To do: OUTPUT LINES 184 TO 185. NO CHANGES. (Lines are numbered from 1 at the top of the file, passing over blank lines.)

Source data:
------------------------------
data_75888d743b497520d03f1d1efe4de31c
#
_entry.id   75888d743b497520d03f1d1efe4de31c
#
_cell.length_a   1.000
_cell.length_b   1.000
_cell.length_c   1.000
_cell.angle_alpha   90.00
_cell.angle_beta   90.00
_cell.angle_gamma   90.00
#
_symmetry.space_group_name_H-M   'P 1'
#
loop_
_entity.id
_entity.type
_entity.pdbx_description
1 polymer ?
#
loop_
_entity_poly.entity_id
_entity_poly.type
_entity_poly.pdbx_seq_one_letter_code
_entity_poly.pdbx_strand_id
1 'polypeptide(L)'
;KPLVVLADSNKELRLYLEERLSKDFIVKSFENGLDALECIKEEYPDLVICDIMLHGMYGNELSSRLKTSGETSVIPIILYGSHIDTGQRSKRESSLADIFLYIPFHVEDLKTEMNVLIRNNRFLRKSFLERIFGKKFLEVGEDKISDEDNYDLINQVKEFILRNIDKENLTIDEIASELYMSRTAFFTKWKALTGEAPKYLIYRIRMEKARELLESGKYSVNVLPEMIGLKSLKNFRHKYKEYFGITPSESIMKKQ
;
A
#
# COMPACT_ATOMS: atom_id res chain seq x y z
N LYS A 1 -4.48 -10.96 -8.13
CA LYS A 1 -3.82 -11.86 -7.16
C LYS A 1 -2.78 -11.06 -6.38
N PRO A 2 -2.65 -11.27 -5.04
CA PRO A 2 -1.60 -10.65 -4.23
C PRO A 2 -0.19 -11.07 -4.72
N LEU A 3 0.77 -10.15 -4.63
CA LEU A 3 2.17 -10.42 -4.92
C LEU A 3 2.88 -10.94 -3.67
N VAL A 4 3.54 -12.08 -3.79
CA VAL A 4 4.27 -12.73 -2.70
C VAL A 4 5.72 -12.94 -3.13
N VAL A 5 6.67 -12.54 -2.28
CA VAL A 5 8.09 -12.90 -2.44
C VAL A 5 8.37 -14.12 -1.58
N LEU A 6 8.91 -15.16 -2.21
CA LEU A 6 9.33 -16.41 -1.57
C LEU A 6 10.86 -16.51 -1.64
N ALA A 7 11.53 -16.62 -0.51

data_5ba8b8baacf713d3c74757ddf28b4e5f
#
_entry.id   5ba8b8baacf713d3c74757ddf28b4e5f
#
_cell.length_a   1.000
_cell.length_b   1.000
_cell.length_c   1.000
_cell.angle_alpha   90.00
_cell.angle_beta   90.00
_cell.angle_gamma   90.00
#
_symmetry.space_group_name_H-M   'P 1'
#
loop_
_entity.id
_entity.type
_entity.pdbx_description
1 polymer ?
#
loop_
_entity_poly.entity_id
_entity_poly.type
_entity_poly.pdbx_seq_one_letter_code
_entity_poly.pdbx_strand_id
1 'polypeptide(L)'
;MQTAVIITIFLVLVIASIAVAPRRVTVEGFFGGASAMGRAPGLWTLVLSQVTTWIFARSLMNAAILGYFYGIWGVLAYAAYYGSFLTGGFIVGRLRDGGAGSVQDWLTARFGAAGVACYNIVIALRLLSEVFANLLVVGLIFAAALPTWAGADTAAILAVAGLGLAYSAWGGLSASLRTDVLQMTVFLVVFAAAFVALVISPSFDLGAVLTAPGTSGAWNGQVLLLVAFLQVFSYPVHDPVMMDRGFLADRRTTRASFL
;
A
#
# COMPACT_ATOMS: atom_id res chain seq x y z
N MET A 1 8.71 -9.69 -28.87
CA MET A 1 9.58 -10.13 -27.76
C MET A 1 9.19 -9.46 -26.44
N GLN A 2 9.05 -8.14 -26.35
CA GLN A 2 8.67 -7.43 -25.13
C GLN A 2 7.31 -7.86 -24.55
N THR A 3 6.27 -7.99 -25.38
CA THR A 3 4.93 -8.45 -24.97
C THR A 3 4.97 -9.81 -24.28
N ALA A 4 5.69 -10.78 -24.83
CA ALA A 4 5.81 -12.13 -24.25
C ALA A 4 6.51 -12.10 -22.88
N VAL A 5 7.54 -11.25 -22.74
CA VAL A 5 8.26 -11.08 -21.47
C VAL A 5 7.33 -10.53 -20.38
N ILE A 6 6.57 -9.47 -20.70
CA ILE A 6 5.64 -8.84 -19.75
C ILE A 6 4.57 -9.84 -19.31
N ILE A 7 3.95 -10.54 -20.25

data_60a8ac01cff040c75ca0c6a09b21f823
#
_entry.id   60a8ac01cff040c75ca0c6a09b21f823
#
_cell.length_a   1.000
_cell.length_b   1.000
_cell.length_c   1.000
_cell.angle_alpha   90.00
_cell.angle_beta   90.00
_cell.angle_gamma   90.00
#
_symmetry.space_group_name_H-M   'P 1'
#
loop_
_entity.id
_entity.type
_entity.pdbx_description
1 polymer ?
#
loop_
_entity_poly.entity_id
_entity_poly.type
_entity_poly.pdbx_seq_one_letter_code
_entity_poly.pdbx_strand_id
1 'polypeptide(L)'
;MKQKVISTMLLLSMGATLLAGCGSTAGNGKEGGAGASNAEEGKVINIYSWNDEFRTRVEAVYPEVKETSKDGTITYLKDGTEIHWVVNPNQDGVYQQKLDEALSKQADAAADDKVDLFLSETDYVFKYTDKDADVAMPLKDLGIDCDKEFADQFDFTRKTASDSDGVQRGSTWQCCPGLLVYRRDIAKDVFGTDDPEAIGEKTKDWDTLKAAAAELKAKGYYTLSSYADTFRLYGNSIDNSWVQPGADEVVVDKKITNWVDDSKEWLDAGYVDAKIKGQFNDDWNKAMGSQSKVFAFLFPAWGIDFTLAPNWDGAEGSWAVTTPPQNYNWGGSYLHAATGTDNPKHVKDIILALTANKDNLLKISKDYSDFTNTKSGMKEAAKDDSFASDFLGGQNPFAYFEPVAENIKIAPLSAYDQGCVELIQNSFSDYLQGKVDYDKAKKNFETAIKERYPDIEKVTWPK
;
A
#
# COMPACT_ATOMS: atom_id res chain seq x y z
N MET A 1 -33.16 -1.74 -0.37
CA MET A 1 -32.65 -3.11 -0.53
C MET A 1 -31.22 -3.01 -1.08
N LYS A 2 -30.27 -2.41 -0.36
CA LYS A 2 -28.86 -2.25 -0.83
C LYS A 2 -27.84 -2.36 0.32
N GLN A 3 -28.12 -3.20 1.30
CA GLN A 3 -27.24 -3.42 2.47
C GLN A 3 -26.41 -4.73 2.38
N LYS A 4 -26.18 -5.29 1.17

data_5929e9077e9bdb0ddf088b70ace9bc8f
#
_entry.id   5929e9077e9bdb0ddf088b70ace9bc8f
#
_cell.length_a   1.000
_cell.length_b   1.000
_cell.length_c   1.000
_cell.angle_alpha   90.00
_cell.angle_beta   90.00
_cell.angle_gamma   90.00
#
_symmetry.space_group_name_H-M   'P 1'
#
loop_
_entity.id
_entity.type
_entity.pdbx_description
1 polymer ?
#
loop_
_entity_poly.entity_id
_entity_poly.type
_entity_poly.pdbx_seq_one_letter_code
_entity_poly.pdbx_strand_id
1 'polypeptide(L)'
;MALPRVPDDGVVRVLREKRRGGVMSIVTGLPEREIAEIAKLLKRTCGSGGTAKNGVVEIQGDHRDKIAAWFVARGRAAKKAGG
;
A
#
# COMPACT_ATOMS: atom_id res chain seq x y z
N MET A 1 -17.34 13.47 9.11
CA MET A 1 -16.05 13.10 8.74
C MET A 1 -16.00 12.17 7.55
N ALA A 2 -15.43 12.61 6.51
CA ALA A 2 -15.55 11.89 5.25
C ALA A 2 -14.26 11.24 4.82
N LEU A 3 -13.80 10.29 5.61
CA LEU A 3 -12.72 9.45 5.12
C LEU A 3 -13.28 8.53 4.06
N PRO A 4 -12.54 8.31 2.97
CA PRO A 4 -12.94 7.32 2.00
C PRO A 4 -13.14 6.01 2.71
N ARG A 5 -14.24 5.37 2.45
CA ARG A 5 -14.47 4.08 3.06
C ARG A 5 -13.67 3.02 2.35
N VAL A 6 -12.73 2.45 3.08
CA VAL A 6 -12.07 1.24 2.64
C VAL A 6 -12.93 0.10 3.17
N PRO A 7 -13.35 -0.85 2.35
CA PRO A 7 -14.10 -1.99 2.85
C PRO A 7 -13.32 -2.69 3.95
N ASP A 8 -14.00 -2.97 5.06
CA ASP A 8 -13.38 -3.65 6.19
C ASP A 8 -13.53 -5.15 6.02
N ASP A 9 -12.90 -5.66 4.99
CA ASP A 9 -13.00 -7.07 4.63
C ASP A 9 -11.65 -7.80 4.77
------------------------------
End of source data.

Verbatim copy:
N VAL A 6 -12.73 2.45 3.08
CA VAL A 6 -12.07 1.24 2.64